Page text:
Other certificate/diploma programs are designed primarily for an international audience. In this case, most of the participants are non-Americans and classes are scheduled during the daytime every day of the week. Because of that, the schedule tends to be more intense than the evening courses, and participants are able to learn a lot more within the same period of time. Some schools refer to this kind of schedule as "intensive format" or "accelerated programs."

How do certificate/diploma programs differ from degree programs?

The certificate/diploma programs are shorter and tend to focus more on practical aspects rather than theoretical concepts. In addition to the lectures, most programs make use of real case studies/discussion intensively, and many programs also include visits to sites of related interest. Some still offer optional internship opportunities to complement the curriculum.

What are the academic requirements to be accepted in the program?

Usually, the main requirement for admission is an advanced knowledge of the English language. Some schools use minimum TOEFL scores as a requirement. Others use the TOEFL as a reference, but still accept students who haven't taken the TOEFL exam. Other requirements may include basic knowledge of a specific field (such as computer skills, management concepts, etc.) and/or some previous work experience.

What are the main advantages of certificate/diploma programs?

These programs allow you to acquire new skills, international experience and even some work experience within a short period of time. Most programs vary from two weeks to a year in duration, depending on the topic and format of the program. Their curricula tend to be a lot more practical, providing ready-to-use skills upon your return. They are faster and cheaper than degree programs (bachelor's or master's). Their entrance requirements are also less strict than the degree programs' requirements. They provide a great opportunity to network with professionals from other countries. Some are offered several times a year, providing flexibility and convenience in terms of scheduling.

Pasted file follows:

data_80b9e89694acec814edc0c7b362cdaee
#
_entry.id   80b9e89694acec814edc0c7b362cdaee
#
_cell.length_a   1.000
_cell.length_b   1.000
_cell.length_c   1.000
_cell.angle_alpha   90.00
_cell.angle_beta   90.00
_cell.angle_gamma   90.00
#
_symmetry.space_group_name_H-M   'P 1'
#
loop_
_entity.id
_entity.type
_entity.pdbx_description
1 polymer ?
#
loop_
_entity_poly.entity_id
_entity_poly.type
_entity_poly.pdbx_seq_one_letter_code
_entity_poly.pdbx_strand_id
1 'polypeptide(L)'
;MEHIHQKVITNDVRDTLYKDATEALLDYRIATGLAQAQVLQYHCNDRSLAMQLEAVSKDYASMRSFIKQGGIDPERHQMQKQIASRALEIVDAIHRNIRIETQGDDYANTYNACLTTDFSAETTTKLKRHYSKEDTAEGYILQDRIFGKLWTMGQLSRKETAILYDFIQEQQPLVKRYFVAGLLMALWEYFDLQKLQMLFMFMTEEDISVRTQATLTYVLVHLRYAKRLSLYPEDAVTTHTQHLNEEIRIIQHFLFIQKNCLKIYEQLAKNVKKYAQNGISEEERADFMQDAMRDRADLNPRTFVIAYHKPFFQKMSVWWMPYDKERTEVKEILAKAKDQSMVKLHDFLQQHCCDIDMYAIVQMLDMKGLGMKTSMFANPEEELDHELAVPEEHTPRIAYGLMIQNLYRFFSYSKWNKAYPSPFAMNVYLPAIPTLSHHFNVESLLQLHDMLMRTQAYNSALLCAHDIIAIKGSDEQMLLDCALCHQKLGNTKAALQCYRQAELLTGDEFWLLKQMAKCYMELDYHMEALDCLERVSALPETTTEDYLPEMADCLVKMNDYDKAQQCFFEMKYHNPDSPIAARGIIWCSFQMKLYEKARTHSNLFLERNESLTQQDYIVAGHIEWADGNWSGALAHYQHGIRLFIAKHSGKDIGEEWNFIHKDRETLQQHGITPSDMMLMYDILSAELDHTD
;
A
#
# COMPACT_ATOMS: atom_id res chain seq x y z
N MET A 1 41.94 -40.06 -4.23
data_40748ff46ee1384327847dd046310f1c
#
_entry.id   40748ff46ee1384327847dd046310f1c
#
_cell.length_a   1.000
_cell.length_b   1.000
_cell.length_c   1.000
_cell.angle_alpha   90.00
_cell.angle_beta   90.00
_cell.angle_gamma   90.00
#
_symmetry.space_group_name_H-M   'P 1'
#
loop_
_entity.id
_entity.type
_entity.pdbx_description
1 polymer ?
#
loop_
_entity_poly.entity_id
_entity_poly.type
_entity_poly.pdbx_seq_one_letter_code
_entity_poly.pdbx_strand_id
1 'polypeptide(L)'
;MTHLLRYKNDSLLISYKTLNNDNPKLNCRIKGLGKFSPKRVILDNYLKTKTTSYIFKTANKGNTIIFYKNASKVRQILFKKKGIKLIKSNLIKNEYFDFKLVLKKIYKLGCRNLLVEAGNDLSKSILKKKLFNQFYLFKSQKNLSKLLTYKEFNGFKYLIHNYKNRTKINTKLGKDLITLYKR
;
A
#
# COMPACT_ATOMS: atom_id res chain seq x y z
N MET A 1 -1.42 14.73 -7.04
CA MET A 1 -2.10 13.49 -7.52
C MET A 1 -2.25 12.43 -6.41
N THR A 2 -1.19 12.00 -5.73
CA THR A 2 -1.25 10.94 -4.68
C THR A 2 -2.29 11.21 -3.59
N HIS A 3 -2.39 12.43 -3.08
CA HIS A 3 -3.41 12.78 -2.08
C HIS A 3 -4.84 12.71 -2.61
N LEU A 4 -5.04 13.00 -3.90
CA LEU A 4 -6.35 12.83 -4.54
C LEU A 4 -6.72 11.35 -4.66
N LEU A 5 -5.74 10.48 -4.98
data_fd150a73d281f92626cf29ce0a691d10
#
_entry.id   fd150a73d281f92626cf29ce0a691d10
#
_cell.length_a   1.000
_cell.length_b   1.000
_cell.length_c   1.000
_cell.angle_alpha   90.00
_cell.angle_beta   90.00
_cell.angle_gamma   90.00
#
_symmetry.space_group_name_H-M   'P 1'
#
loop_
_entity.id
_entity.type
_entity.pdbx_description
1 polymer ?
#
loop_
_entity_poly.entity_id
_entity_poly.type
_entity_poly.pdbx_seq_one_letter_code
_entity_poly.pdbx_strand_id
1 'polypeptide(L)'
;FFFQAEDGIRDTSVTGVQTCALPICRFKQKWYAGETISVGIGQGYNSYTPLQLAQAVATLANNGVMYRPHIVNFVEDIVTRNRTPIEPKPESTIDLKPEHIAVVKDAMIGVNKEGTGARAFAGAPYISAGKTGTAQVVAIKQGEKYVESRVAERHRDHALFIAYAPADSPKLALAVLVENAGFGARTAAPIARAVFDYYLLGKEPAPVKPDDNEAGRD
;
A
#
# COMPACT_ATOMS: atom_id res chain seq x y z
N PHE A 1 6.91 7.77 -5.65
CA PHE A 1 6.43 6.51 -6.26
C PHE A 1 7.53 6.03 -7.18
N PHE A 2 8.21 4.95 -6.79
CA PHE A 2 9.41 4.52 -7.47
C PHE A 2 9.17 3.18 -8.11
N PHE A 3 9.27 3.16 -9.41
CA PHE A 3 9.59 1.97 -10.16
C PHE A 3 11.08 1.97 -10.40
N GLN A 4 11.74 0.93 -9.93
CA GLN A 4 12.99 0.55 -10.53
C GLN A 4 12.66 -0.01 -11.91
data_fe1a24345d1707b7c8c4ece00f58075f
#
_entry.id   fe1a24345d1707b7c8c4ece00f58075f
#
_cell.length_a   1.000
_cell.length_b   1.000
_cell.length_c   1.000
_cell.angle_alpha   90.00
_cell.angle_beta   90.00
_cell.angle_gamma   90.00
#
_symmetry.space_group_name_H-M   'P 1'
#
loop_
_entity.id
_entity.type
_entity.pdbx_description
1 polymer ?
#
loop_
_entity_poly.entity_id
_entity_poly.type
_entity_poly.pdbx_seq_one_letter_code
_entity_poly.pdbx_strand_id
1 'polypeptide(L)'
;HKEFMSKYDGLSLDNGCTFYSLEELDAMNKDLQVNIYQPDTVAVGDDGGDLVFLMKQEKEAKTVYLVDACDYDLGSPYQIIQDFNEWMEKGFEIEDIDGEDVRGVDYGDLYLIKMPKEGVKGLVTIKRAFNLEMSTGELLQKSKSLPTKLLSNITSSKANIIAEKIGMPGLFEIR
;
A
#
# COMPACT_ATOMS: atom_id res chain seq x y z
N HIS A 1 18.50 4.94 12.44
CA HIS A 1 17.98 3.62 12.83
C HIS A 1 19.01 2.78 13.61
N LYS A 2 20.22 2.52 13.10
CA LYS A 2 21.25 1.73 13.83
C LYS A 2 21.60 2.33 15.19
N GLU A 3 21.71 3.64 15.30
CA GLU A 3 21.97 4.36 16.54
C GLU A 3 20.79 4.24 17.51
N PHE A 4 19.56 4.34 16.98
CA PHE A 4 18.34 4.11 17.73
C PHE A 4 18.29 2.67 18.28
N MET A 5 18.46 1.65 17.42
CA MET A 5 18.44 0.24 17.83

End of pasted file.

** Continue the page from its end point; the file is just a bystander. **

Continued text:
What are the main issues to look for when considering a certificate/diploma program?

  • Look for the curriculum that most closely matches your needs. Professional visits and internship opportunities are attractive features.
  • You should also check the total number of instruction hours. Do NOT look only at the duration of the program. For instance, a program with duration of 24 weeks and offering 12 hours of instruction per week will provide you a total of 288 hours of instruction. A program with duration of 10 weeks offering 30 hours of instruction per week will provide you 300 hours of instruction. The fact that a program has a longer duration does not necessarily mean that you will learn more.
  • Pay attention when comparing costs. Do NOT compare tuition costs based only on the duration of the program. As mentioned above, take into consideration the total number of instruction hours. The tuition cost should be based on the total hours of instruction provided, and not on the period used to deliver them. And don't forget the living expenses. The longer the program, the more you will pay for housing, food, transportation and incidentals.
  • Other factors to consider are the faculty, reputation of the school, support services offered, scheduling, location and opinions of former students.